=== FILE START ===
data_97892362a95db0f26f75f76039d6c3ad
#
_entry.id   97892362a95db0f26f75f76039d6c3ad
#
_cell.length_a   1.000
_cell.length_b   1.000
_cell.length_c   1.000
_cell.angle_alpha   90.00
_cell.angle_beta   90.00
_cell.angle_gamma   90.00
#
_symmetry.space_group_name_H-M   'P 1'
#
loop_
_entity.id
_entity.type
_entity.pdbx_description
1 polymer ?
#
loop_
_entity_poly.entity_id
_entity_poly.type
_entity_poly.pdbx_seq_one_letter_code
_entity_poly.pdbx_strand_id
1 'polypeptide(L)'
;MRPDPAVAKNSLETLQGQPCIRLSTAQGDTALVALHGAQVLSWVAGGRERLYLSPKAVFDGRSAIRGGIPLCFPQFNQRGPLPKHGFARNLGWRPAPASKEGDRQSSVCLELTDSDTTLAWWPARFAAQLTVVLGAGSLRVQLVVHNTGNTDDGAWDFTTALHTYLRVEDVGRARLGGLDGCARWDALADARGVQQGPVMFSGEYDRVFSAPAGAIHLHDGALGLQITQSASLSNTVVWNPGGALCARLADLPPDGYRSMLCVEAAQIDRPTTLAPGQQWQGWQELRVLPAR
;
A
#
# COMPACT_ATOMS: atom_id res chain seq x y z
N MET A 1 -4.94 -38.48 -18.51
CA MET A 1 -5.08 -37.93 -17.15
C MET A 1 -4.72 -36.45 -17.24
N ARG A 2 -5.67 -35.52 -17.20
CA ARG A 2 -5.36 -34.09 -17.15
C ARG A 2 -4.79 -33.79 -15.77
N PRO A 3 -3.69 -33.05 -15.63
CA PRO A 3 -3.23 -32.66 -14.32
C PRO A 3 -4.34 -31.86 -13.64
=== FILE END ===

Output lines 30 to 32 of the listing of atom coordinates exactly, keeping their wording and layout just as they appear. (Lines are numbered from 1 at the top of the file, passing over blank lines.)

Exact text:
# COMPACT_ATOMS: atom_id res chain seq x y z
N MET A 1 -4.94 -38.48 -18.51
CA MET A 1 -5.08 -37.93 -17.15